DOZENS of families from the city’s Boeung Kak lake-side began dismantling their homes over the weekend, as creeping flood-waters forced them into accepting what they have described as “inadequate” government compensation payments.
“The compensation amount is not adequate, but I accepted the money to move because I am afraid that if we continued to live here we would get nothing,” said Thoun Sophoun, a 51-year-old lakeside resident who dismantled his home in Village 22 yesterday.
He said he was given US$470 after registering to relocate and was told he would receive an additional $8,000 after dismantling his home.
Frustrated by flooding and unsanitary living conditions, other lakeside residents could be seen dismantling their homes, often working in calf-deep, polluted water.
“My health gets worse every day because there is polluted water flooding my house. It is a difficult life for us,” said Im Trop, 64, a resident of Village 2.
Displaced by development
Residents blame the recent flooding on heavy rains, poor drainage and recently renewed efforts by local developer Shukaku Inc to fill in the lake. Shukaku is planning a 133-hectare housing and commercial development on the site.
Housing rights groups estimate that more than 4,000 families will be displaced by the controversial project.
Chhay Thirith, the chief of Srah Chak commune, said on Friday that a total of 1,256 residents have accepted compensation packages and left the development zone since 2008. An additional 400 families have recently agreed to relocate and are waiting for their paperwork to be processed by City Hall, he said.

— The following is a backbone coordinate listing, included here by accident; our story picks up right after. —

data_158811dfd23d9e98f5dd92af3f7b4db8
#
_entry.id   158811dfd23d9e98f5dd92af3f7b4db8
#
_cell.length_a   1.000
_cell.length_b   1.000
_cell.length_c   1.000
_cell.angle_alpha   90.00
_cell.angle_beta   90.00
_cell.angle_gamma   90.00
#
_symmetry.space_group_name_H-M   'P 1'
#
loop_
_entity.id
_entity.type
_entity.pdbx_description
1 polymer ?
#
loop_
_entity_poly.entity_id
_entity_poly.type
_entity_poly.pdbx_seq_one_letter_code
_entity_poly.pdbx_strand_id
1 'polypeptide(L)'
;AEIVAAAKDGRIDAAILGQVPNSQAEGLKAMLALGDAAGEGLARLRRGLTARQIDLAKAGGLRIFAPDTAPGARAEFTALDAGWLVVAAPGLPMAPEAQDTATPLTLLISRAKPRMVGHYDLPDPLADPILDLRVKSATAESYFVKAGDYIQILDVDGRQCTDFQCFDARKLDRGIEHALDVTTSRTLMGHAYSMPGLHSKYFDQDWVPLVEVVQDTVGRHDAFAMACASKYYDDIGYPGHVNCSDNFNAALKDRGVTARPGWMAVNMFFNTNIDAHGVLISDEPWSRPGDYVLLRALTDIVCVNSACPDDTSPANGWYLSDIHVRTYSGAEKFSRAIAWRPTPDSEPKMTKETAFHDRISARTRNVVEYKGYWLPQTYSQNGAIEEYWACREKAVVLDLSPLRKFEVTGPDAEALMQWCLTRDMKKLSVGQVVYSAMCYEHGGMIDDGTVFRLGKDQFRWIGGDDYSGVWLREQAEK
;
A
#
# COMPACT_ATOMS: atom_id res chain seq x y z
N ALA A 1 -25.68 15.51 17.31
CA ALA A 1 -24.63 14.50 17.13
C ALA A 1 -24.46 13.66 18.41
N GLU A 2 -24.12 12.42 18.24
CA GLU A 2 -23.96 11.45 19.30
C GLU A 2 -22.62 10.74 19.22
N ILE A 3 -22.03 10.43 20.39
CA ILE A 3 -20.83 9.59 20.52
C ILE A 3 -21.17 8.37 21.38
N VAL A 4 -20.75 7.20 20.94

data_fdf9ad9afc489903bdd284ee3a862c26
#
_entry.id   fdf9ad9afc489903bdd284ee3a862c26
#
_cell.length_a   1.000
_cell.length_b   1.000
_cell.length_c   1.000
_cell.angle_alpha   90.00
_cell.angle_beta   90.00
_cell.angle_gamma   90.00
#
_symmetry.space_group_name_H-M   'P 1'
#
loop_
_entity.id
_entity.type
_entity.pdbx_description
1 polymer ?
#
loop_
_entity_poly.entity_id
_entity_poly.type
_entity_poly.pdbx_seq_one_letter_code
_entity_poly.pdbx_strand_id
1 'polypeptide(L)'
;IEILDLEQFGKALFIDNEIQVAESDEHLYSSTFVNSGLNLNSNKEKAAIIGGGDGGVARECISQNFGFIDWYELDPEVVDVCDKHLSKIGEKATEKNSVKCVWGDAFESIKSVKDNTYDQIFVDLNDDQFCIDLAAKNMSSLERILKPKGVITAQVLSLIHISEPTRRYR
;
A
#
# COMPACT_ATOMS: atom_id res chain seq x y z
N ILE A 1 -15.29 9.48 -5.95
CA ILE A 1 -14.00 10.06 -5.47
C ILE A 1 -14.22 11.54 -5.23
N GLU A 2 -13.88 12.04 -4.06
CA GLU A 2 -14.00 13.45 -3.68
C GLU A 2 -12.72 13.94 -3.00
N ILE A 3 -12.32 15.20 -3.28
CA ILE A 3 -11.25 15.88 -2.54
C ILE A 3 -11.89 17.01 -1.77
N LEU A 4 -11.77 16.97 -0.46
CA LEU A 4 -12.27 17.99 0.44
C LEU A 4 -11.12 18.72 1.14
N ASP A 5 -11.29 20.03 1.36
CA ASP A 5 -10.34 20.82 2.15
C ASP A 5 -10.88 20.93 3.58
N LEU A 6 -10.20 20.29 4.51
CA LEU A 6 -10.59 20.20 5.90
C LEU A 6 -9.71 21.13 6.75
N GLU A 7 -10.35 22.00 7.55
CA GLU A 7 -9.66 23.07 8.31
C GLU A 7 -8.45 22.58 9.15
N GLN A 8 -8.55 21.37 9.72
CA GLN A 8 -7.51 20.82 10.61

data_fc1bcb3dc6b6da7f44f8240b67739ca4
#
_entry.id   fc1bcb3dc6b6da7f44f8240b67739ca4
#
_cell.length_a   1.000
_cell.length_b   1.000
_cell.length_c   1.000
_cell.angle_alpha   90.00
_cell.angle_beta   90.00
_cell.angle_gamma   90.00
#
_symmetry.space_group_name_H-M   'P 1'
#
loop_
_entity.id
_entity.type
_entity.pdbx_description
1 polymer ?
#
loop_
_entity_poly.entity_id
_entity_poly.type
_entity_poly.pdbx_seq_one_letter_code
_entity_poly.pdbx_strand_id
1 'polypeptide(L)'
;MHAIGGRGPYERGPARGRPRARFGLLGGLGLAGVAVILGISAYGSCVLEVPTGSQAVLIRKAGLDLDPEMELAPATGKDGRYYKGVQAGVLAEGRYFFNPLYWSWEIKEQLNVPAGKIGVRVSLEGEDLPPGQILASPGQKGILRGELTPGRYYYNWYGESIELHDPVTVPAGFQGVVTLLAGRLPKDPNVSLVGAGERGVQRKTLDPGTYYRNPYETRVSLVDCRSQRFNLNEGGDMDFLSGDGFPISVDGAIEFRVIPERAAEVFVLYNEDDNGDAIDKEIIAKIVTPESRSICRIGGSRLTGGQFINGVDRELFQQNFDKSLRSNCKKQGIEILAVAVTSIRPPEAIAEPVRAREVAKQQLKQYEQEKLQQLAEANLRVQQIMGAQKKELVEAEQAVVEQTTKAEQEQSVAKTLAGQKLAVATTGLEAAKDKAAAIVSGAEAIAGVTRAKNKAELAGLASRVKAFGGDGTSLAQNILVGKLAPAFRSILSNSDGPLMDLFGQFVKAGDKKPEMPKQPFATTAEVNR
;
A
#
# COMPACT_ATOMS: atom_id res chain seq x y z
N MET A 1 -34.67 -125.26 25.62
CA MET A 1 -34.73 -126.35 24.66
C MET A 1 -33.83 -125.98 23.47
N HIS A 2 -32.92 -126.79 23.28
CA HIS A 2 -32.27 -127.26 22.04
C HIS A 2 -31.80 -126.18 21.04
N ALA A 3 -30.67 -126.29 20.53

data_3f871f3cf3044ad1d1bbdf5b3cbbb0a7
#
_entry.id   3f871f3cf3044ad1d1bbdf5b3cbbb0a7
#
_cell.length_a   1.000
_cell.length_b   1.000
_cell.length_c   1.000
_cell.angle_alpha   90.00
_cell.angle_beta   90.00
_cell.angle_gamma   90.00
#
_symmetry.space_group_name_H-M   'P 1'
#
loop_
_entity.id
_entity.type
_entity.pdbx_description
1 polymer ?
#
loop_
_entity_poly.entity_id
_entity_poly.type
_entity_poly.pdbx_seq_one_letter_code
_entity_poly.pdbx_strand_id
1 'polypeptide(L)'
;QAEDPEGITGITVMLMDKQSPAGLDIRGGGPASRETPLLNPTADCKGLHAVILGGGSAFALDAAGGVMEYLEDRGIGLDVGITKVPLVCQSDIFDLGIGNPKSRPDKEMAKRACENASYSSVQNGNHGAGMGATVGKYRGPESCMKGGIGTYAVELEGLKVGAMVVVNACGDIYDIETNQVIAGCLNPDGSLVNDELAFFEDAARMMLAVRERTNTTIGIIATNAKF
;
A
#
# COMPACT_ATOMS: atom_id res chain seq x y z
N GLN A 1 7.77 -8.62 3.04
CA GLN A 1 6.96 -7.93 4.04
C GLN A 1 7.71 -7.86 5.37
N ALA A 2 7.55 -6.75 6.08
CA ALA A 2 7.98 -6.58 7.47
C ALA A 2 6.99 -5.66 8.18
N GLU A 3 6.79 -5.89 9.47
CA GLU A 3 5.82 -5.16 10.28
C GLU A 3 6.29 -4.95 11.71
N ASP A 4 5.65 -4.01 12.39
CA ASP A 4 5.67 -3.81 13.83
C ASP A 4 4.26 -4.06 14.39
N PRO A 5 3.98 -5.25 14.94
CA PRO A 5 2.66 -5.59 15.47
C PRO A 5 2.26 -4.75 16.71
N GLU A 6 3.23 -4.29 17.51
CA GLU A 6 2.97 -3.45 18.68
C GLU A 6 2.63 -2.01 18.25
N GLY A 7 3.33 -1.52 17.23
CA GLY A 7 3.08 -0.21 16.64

But residents said yesterday that the authorities’ statistics were inflated.
“Just last week I met with representatives from all the affected villages, and less than 100 new families have registered for compensation,” said Be Pharom, a Village 22 representative. Twenty new families had registered for compensation packages this weekend, she said, and 13 families had pulled down their homes in Villages 6 and 22.
Sia Phearum, secretariat director of the Housing Rights Task Force, said that by last Friday 67 new families had agreed to move “because they have no patience to live in bad pollution and a bad environment”.
“The people don’t like the compensation offer, but they have no choice,” he said. “There is no chance to negotiate.”
Neup Ly, a community empowerment officer at HRTF, said that according to a Srah Chak commune census, only about 900 families had left the lakeside since 2008. He said that the flooding caused by the filling of the lake was one strategy used by Shukaku to “force residents to accept inadequate compensation”.
Chhay Thirith said that Shukaku would resolve the drainage problem within a week.
“The company is finishing a 3-metre-wide water pump so that water will flow faster and soon take water out of residents’ homes,” he said.
Boeung Kak lakeside residents have vowed to continue protesting if the area is not drained by this Friday.
ADDITIONAL REPORTING BY WILL BAXTER